Clearwire CEO and two execs exit WiMAX carrier

Mar 11, 2011
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Clearwire CEO and two execs exit WiMAX carrier

Clearwire has lost three top executives including CEO Bill Morrow, who has resigned for "personal reasons." The news comes shortly after a lawsuit was filed against the company, alleging Clearwire throttled home WiMAX connections and did not provide the high-speed internet service that it had promised.

Morrow will be temporarily replaced by current board of directors chairman John Stanton, the former CEO of Western Wireless and VoiceStream Wireless. Mike Sievert, chief commercial officer, and Kevin Hart, CIO, have both announced their intention to leave Clearwire, "to pursue other opportunities."

The company claims the exec exits will not impact its ongoing wholesale negotiations with Sprint, an agreement on which it expects is "imminent." The two carriers had disagreed over profit sharing, and Sprint had suggested it could look instead to an LTE network.

Press Release:

CLEARWIRE NAMES CHAIRMAN JOHN STANTON AS INTERIM CEO

Kirkland, Wash., March 10, 2011 (GLOBE NEWSWIRE) -- Clearwire (NASDAQ: CLWR), a leading provider of 4G wireless broadband services in the U.S., today announced changes to the company’s executive leadership team.

John Stanton, chairman of Clearwire’s board of directors and former CEO of Western Wireless and VoiceStream Wireless, has been named CEO of Clearwire on an interim basis, effective immediately. Stanton will continue to serve in his role as board chairman.

Stanton replaces Bill Morrow who has resigned as CEO and as a director of the board, citing personal reasons. Morrow will continue to serve as an advisor to the company during the transition period. The company has appointed a search committee, chaired by board member Dennis Hersch, to lead the hiring process for a new CEO.

"I would like to commend Bill for his tremendous leadership in building the first U.S. 4G network, adding more than 5 million subscribers, and raising funds in a challenging economic environment," said John Stanton. "Bill built a strong leadership team which enables us to promote Erik Prusch and Hope Cochran to new roles. Together, the entire management team at Clearwire remains focused on delivering value to its customers and shareholders."

Other Executive Appointments

As part of today’s announcement, Erik Prusch, Clearwire’s CFO, has been promoted to the newly created position of chief operating officer (COO). In this position, Prusch will be responsible for the company’s day-to-day operations, including wholesale and retail sales, marketing, customer service, supply chain, human resources, IT and network operations. In addition, Hope Cochran, Clearwire’s senior vice president and treasurer, has been promoted to the position of CFO. Cochran will be responsible for all of the company’s financial and investor related functions, including overseeing Clearwire’s ongoing fundraising efforts.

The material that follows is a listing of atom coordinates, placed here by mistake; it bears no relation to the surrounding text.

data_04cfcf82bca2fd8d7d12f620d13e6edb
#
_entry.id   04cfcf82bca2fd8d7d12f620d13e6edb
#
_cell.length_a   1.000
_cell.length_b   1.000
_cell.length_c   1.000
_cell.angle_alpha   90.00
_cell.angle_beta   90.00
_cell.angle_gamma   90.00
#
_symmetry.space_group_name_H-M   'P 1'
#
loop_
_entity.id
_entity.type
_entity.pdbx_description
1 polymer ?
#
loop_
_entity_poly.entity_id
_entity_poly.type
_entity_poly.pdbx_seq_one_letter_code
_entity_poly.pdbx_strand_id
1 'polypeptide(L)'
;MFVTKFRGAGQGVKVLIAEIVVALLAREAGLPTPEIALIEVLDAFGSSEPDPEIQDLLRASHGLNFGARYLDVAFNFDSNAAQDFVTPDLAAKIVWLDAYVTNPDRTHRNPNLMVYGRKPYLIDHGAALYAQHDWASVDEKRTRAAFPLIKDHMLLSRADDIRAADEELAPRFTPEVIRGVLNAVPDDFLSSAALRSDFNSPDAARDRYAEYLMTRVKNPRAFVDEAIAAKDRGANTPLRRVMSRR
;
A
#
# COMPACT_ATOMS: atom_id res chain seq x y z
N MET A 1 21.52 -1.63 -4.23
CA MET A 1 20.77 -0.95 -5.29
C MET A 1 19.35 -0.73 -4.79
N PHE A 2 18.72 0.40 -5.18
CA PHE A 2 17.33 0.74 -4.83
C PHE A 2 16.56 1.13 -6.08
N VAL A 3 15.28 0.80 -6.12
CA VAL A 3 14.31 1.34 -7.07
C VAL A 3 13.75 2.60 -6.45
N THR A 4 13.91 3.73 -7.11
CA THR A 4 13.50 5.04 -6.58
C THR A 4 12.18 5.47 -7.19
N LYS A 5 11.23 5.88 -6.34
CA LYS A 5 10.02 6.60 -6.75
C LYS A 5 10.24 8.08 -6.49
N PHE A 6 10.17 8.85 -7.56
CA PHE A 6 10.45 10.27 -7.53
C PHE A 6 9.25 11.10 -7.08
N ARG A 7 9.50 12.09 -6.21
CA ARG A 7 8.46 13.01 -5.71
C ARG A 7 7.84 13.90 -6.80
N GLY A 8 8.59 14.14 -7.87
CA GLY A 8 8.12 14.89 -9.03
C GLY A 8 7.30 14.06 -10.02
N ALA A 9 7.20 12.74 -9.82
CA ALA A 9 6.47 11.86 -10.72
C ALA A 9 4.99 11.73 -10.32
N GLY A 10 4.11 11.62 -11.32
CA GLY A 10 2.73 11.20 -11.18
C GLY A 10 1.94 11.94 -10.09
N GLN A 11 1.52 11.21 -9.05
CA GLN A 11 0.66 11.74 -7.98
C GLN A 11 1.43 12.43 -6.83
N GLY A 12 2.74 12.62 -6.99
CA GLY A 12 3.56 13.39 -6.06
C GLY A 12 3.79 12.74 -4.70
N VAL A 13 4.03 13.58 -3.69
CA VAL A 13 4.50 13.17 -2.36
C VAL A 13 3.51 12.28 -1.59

The company also announced that Mike Sievert, chief commercial officer, and Kevin Hart, CIO, are both leaving the company to pursue other opportunities. Both Sievert and Hart will remain with the company for a transition period. "We thank Mike and Kevin for their service and contributions during an incredible period of growth for Clearwire, and we wish them continued success in the future," said Stanton.

Today’s changes in executive leadership are not expected to impact the company’s progress on an agreement with Sprint to resolve wholesale pricing disputes. Clearwire believes that an agreement with Sprint is imminent.

Stanton has held numerous leadership positions during his career in the wireless industry. He currently serves as chairman of the board of Trilogy Partnerships including Trilogy International Partners which operates wireless systems in Haiti, Dominican Republic, Bolivia and New Zealand. Stanton served as chairman and CEO of Western Wireless Corporation from 1992 until its acquisition by ALLTEL Corporation in 2005. From 1994 to 2003, Stanton served as chairman and CEO of VoiceStream Wireless Corporation, which was sold to Deutsche Telecom and became T-Mobile USA.


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